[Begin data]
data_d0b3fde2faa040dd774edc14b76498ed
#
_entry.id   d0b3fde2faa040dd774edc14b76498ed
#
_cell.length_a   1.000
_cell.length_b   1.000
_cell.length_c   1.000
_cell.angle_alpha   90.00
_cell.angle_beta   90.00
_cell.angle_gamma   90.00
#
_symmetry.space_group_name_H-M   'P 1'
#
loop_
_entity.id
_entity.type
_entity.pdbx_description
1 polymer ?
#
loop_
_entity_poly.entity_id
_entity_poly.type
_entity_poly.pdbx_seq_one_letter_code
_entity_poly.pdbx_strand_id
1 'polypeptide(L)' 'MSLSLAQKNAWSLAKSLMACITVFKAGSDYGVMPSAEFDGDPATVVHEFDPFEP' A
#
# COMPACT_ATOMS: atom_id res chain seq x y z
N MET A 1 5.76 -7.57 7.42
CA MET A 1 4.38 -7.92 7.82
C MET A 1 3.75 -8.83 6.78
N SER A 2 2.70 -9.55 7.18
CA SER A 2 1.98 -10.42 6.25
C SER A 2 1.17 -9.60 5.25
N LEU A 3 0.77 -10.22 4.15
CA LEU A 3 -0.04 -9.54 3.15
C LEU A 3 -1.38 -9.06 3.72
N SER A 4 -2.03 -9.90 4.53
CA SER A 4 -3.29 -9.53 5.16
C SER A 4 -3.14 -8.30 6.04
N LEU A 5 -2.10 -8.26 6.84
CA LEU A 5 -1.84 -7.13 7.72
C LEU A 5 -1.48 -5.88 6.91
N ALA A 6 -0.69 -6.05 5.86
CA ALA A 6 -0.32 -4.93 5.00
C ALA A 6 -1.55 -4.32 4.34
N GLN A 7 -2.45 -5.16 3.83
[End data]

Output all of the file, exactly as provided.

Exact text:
data_d0b3fde2faa040dd774edc14b76498ed
#
_entry.id   d0b3fde2faa040dd774edc14b76498ed
#
_cell.length_a   1.000
_cell.length_b   1.000
_cell.length_c   1.000
_cell.angle_alpha   90.00
_cell.angle_beta   90.00
_cell.angle_gamma   90.00
#
_symmetry.space_group_name_H-M   'P 1'
#
loop_
_entity.id
_entity.type
_entity.pdbx_description
1 polymer ?
#
loop_
_entity_poly.entity_id
_entity_poly.type
_entity_poly.pdbx_seq_one_letter_code
_entity_poly.pdbx_strand_id
1 'polypeptide(L)' 'MSLSLAQKNAWSLAKSLMACITVFKAGSDYGVMPSAEFDGDPATVVHEFDPFEP' A
#
# COMPACT_ATOMS: atom_id res chain seq x y z
N MET A 1 5.76 -7.57 7.42
CA MET A 1 4.38 -7.92 7.82
C MET A 1 3.75 -8.83 6.78
N SER A 2 2.70 -9.55 7.18
CA SER A 2 1.98 -10.42 6.25
C SER A 2 1.17 -9.60 5.25
N LEU A 3 0.77 -10.22 4.15
CA LEU A 3 -0.04 -9.54 3.15
C LEU A 3 -1.38 -9.06 3.72
N SER A 4 -2.03 -9.90 4.53
CA SER A 4 -3.29 -9.53 5.16
C SER A 4 -3.14 -8.30 6.04
N LEU A 5 -2.10 -8.26 6.84
CA LEU A 5 -1.84 -7.13 7.72
C LEU A 5 -1.48 -5.88 6.91
N ALA A 6 -0.69 -6.05 5.86
CA ALA A 6 -0.32 -4.93 5.00
C ALA A 6 -1.55 -4.32 4.34
N GLN A 7 -2.45 -5.16 3.83